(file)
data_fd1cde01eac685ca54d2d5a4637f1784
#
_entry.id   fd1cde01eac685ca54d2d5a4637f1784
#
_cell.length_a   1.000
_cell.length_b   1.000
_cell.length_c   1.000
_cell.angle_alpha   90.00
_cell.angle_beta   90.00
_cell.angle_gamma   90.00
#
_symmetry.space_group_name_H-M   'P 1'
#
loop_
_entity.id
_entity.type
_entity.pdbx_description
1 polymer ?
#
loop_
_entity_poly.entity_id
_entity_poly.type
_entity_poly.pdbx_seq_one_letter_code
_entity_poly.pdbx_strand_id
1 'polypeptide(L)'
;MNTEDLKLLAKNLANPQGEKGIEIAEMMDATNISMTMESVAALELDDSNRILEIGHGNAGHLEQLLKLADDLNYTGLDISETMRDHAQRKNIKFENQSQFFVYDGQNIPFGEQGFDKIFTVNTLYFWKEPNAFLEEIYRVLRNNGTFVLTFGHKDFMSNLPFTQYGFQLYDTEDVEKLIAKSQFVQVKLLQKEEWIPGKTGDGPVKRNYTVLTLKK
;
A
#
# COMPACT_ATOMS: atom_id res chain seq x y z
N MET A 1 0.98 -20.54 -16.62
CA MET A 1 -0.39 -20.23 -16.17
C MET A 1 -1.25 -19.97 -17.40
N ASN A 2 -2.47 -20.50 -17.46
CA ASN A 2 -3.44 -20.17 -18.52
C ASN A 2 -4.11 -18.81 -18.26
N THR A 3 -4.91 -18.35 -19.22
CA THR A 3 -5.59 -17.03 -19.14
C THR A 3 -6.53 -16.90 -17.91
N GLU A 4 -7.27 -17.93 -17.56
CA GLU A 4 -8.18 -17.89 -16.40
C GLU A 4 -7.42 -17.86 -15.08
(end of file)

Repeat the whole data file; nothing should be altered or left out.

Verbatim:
data_fd1cde01eac685ca54d2d5a4637f1784
#
_entry.id   fd1cde01eac685ca54d2d5a4637f1784
#
_cell.length_a   1.000
_cell.length_b   1.000
_cell.length_c   1.000
_cell.angle_alpha   90.00
_cell.angle_beta   90.00
_cell.angle_gamma   90.00
#
_symmetry.space_group_name_H-M   'P 1'
#
loop_
_entity.id
_entity.type
_entity.pdbx_description
1 polymer ?
#
loop_
_entity_poly.entity_id
_entity_poly.type
_entity_poly.pdbx_seq_one_letter_code
_entity_poly.pdbx_strand_id
1 'polypeptide(L)'
;MNTEDLKLLAKNLANPQGEKGIEIAEMMDATNISMTMESVAALELDDSNRILEIGHGNAGHLEQLLKLADDLNYTGLDISETMRDHAQRKNIKFENQSQFFVYDGQNIPFGEQGFDKIFTVNTLYFWKEPNAFLEEIYRVLRNNGTFVLTFGHKDFMSNLPFTQYGFQLYDTEDVEKLIAKSQFVQVKLLQKEEWIPGKTGDGPVKRNYTVLTLKK
;
A
#
# COMPACT_ATOMS: atom_id res chain seq x y z
N MET A 1 0.98 -20.54 -16.62
CA MET A 1 -0.39 -20.23 -16.17
C MET A 1 -1.25 -19.97 -17.40
N ASN A 2 -2.47 -20.50 -17.46
CA ASN A 2 -3.44 -20.17 -18.52
C ASN A 2 -4.11 -18.81 -18.26
N THR A 3 -4.91 -18.35 -19.22
CA THR A 3 -5.59 -17.03 -19.14
C THR A 3 -6.53 -16.90 -17.91
N GLU A 4 -7.27 -17.93 -17.56
CA GLU A 4 -8.18 -17.89 -16.40
C GLU A 4 -7.42 -17.86 -15.08